Perhaps better known by its colorful nickname, the “Chicken from Hell,” Anzu wyliei is a bird-like oviraptorosaurian dinosaur. More specifically, it is a member of the Caenagnathidae, a poorly understood group of oviraptorosaurs that lived mainly in North America during the Cretaceous Period. Anzu has distinctive characteristics that are not found in any other dinosaur, plus other typically oviraptorosaurian features such as a crested skull and a toothless beak. It grew to a length of at least nine feet and had a relatively short tail and long, spindly legs with three-toed feet. Its long arms featured sharp, hooked claws that may been used to catch prey or for protection.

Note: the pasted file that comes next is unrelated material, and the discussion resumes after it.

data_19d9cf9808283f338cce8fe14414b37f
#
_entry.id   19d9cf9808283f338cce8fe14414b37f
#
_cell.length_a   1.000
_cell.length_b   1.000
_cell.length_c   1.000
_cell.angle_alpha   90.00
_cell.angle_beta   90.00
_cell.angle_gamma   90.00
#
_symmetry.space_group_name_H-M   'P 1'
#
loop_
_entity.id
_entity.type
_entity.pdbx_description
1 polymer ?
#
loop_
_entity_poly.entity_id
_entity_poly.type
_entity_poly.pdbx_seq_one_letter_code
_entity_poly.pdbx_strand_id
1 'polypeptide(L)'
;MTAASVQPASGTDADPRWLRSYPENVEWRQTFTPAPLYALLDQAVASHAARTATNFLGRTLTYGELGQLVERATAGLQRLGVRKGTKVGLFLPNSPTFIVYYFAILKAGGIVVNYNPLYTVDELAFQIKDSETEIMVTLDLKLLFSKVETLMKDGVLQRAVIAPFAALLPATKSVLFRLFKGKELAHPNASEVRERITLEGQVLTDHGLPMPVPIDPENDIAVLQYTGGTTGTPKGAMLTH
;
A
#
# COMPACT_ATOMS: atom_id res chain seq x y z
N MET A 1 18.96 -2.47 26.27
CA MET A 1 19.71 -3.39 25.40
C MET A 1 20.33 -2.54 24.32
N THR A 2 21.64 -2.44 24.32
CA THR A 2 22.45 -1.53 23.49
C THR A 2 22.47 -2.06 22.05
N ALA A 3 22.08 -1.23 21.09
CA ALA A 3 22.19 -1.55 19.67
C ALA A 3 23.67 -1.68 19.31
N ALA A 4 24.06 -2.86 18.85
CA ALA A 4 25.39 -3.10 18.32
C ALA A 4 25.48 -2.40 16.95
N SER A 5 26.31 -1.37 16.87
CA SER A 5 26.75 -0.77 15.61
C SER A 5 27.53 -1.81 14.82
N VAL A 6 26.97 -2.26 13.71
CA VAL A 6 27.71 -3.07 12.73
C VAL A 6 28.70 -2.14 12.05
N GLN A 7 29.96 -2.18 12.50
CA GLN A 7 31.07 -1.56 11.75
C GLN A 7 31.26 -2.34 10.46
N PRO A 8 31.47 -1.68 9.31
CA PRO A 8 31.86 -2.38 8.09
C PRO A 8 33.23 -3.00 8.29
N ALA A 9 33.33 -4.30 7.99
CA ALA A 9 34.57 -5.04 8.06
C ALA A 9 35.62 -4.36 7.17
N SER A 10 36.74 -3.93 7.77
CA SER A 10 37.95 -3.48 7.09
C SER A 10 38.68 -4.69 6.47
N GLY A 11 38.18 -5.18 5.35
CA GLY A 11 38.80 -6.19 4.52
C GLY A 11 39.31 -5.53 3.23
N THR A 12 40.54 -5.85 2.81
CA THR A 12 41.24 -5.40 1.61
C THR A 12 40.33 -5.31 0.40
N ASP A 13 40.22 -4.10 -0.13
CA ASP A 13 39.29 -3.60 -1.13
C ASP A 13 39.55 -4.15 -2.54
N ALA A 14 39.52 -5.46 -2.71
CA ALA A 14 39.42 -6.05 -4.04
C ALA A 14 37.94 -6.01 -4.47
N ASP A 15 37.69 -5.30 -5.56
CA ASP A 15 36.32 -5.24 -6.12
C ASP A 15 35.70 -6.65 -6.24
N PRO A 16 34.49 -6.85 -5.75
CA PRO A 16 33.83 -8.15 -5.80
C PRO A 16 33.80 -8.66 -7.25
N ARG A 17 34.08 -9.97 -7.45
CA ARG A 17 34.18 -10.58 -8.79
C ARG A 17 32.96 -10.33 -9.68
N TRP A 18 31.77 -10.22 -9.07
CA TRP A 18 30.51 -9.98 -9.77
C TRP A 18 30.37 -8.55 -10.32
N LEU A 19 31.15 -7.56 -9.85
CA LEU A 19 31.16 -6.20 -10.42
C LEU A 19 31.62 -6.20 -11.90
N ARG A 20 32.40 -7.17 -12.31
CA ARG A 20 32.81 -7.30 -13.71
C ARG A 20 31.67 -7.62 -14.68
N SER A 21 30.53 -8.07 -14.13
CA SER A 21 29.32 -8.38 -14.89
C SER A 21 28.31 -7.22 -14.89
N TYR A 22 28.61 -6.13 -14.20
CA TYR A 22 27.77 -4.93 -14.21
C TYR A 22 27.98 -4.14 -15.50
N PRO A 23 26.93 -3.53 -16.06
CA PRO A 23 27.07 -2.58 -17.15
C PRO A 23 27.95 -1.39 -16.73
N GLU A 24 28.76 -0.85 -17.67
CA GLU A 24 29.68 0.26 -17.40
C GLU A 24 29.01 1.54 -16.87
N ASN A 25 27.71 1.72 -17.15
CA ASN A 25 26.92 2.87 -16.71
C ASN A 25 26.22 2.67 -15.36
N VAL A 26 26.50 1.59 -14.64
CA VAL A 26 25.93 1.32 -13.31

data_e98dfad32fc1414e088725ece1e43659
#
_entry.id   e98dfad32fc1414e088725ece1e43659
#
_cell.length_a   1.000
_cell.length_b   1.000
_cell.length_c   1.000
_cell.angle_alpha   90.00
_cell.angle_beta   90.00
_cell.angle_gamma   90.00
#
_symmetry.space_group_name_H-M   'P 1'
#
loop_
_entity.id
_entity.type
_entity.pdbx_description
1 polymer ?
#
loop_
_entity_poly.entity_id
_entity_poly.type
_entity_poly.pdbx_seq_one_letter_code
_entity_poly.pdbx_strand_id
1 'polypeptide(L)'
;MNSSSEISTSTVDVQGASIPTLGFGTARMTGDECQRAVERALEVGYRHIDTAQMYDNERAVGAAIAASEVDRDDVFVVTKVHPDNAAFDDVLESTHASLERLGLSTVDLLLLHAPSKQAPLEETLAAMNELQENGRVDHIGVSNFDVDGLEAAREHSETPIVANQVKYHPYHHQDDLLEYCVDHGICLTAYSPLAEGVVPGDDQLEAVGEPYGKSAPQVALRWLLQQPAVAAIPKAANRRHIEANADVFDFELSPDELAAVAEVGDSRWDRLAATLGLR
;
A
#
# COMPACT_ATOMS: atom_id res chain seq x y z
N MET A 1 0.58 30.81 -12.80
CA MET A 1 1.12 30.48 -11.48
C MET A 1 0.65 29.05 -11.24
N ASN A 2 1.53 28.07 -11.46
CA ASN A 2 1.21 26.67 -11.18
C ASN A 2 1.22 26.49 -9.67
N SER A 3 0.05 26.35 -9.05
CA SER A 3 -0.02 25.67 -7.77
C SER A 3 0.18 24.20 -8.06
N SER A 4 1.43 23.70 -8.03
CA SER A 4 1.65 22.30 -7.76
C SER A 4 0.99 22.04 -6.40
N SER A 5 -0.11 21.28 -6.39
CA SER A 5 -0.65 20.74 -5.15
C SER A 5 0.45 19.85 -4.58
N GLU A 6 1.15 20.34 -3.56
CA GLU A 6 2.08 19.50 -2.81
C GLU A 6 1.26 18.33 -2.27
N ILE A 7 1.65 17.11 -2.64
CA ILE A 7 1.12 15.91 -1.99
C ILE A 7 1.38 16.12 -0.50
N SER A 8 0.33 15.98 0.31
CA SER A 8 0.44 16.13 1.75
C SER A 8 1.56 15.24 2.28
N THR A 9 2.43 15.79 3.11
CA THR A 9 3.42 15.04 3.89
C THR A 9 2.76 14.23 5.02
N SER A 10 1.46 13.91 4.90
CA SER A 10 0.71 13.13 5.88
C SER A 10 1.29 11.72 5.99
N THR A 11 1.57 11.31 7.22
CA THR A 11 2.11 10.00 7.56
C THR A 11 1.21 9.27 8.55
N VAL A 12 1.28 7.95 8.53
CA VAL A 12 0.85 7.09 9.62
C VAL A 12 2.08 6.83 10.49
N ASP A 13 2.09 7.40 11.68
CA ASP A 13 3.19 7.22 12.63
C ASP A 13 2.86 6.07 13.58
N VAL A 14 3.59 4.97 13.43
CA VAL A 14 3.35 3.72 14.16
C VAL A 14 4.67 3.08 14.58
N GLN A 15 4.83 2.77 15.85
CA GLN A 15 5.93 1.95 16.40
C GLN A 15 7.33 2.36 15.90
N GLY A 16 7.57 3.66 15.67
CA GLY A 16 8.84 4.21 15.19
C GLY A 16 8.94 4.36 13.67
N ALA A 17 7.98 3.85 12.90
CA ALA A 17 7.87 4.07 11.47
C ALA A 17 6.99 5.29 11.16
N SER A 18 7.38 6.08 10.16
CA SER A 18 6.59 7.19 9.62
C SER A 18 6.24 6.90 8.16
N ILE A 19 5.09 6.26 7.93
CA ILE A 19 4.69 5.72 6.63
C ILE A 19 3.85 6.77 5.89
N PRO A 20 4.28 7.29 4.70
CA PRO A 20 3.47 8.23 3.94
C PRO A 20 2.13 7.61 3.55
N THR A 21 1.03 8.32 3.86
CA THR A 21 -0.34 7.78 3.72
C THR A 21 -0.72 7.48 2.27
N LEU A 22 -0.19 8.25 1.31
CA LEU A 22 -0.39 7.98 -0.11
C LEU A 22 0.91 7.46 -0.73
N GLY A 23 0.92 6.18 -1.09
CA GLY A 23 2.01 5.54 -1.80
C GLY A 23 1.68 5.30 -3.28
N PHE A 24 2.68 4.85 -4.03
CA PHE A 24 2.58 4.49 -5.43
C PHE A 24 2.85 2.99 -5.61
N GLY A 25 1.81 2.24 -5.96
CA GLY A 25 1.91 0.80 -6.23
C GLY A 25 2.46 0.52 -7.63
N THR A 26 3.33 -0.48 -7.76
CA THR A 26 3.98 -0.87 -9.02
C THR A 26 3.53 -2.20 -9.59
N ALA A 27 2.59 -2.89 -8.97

With a name that translates to “Wylie’s feathered demon,” this dinosaur presents numerous riddles to scientists. Due to the shape of its toothless jaws, it is unknown if Anzu was a carnivore, like most other theropod dinosaurs, or if it was a plant eater. Anzu may even have been an omnivore, eating both plants and small animals.
Carnegie Museum of Natural History’s two skeletons of Anzu are the most complete oviraptorosaur specimens yet found in the Western Hemisphere. Museum scientists and their collaborators are continuing to study the dinosaur’s bones to gain a better understanding of the species. Because the real fossils are extremely fragile, more so than those of most other dinosaurs on display, the skeleton on exhibit is a cast. It is a combination of replicas of the museum’s two real specimens,
which were discovered in the late 1990s in ~66 million-year-old rocks belonging to the Hell Creek Formation in Harding County, South Dakota. Anzu wyliei was named in 2014 by Carnegie Museum paleontologist Matt Lamanna and three of his colleagues.